Poland’s Prime Minister Mateusz Morawiecki told Volodymyr Zelensky not to “insult the Poles again” after the Ukrainian president revealed his neighbor’s disputes over his grain exports.
The Polish leader fired back at Zelenskiy after the Ukrainian leader made a veiled criticism of Poland at the United Nations General Assembly this week, saying the dispute was “political drama” and that “some of our friends in Europe” had “created a thrill”. from grain.”
On Friday, Morawiecki fired back at a rally in Swidnik, Poland.
“I want to tell President Zelenskiy never again to insult Poland, as he did during his speech at the UN recently,” he said.
“The Polish people will never allow this, and protecting the good name of Poland is not only my duty and honor, but the most important task of the Polish government,” the Polish prime minister added.
Morawiecki’s comments risk deepening divisions between the two countries, which have been close allies united against Russia’s aggression in Ukraine.
Tensions have been rising between them in recent weeks over an embargo on Ukrainian grain, launched earlier this year by several EU countries to protect the livelihoods of local farmers hit by low prices for Ukrainian grain.
The EU announced plans to suspend the ban last week, but Poland – along with Hungary and Slovakia – said it would stick with it, prompting protests from Ukraine, which filed lawsuits against the three countries, and later, Zelensky’s comments at the UN.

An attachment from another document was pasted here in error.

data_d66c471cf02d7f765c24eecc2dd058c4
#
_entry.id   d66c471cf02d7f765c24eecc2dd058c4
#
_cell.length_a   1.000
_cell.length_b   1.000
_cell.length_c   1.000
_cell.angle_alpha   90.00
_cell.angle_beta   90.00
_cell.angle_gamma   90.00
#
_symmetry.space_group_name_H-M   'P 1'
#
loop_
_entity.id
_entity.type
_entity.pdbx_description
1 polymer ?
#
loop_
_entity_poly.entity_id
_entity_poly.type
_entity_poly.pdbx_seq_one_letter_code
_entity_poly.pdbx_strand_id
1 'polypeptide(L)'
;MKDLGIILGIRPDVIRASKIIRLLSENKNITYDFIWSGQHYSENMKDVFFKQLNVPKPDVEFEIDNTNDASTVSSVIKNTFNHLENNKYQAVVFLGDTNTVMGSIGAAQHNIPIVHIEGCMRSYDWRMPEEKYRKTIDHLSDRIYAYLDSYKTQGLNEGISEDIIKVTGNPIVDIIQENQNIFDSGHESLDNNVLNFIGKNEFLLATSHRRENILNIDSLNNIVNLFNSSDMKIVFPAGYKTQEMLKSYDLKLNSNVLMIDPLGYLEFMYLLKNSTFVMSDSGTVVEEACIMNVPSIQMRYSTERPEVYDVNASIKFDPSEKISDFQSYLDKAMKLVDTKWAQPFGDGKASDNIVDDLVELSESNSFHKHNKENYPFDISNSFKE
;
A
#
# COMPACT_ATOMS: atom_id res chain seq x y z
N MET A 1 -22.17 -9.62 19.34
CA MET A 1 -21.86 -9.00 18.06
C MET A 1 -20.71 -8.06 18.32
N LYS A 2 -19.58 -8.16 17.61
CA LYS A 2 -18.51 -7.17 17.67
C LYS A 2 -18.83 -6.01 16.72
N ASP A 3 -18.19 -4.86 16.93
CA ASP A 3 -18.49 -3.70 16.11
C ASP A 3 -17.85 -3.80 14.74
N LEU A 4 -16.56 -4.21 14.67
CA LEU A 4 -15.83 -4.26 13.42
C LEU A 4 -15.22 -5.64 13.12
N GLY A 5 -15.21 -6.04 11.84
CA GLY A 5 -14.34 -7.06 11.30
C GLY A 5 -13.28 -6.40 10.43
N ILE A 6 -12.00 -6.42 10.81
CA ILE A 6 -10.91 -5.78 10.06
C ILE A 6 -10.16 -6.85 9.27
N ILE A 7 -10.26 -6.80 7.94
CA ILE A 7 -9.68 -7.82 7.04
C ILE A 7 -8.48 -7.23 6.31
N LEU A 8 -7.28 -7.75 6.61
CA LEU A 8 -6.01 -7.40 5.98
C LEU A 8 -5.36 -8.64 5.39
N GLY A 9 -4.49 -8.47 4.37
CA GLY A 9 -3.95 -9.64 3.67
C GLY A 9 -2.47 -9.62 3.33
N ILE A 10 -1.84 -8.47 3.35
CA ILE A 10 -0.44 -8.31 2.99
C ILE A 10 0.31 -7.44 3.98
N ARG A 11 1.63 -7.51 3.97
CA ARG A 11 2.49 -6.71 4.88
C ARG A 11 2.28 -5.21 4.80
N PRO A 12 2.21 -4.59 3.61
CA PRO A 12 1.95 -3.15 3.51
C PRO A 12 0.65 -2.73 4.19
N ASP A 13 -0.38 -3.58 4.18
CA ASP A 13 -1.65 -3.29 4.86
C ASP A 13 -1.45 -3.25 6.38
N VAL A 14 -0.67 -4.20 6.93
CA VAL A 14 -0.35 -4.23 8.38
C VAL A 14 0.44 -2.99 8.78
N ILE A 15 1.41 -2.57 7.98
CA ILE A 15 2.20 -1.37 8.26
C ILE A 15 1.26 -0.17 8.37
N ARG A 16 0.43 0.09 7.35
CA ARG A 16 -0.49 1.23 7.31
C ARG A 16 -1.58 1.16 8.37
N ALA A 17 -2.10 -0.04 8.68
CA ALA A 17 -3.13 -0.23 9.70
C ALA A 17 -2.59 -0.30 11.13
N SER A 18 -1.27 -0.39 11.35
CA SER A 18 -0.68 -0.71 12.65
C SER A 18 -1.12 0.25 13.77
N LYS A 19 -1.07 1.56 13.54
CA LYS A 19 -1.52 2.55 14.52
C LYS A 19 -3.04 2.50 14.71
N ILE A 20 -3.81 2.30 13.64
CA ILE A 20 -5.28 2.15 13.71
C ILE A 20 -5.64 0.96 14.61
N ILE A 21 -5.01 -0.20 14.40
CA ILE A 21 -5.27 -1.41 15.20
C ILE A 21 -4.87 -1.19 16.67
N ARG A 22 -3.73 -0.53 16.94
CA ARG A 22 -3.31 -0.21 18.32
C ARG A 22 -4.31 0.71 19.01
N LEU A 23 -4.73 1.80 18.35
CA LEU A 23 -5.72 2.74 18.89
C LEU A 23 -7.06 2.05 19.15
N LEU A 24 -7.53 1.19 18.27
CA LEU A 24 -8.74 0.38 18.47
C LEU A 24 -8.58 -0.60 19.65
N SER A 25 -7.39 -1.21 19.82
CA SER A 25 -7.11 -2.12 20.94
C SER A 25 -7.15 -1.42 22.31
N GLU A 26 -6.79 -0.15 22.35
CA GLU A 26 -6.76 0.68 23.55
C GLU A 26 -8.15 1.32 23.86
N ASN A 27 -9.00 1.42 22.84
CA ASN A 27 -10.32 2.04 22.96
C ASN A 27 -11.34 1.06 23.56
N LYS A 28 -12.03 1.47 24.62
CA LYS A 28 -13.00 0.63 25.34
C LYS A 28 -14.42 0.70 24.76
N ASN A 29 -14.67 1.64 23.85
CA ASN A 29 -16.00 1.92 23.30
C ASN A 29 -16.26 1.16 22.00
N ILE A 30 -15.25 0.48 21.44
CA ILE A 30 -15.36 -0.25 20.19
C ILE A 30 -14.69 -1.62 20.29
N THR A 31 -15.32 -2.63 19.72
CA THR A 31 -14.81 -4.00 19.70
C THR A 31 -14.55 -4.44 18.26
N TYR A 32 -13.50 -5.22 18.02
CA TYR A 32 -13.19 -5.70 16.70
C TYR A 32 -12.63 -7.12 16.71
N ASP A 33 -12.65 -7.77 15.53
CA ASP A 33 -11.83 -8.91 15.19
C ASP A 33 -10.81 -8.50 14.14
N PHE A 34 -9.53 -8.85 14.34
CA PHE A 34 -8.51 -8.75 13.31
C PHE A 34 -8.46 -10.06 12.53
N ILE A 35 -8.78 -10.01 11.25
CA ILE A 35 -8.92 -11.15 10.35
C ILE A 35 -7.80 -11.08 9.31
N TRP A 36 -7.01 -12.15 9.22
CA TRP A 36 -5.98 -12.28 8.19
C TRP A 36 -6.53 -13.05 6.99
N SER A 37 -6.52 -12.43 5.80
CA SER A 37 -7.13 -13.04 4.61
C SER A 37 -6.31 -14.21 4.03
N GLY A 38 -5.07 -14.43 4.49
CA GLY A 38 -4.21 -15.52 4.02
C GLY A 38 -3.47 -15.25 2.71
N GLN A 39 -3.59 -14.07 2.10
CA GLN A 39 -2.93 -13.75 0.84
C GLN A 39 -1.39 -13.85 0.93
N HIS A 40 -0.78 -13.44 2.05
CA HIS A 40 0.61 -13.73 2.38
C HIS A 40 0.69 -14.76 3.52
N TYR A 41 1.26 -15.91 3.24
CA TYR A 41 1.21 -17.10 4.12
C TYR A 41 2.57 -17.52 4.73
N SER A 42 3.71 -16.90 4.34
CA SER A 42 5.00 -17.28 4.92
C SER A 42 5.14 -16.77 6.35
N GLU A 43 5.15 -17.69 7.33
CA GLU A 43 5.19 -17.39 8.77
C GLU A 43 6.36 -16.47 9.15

Poland immediately condemned Zelenskiy’s comments at the UN and its foreign ministry summoned the Ukrainian ambassador to express its “strong opposition”. Hours later, the Polish prime minister said in a blunt social media statement, “Just because we are now arming Poland, we will not transfer arms to Ukraine.”
This seemed to mark a major shift in policy: until now, Poland had been one of the most visible countries in the race to get arms and resources into Ukrainian hands.
But Polish President Andrzej Duda hit back on Thursday, saying his prime minister had “interpreted the comments in a very bad way”.
Morawiecki, he said, was referring to new weapons purchased for the Polish military, and old weapons that Warsaw deems unnecessary to modernize its own military could still be sent across the border.
Poland has long been one of Ukraine’s staunchest allies, with many former Eastern bloc countries fearing they could be next if Russian President Vladimir Putin’s war of expansion succeeds.
Poland sent fighter jets to its border months ahead of the United States, which agreed last month to approve the replacement of F-16s pending the completion of training of Ukrainian forces.
It has sent more than 200 Soviet-style tanks to Ukraine.
According to the United Nations, most Western military equipment and other goods come to Ukraine through Poland.
According to the Kiel Institute’s tracker of how much countries have donated to Ukraine, Poland has pledged 4.27 billion euros (about $4.54 billion) in a mix of military, financial and humanitarian aid.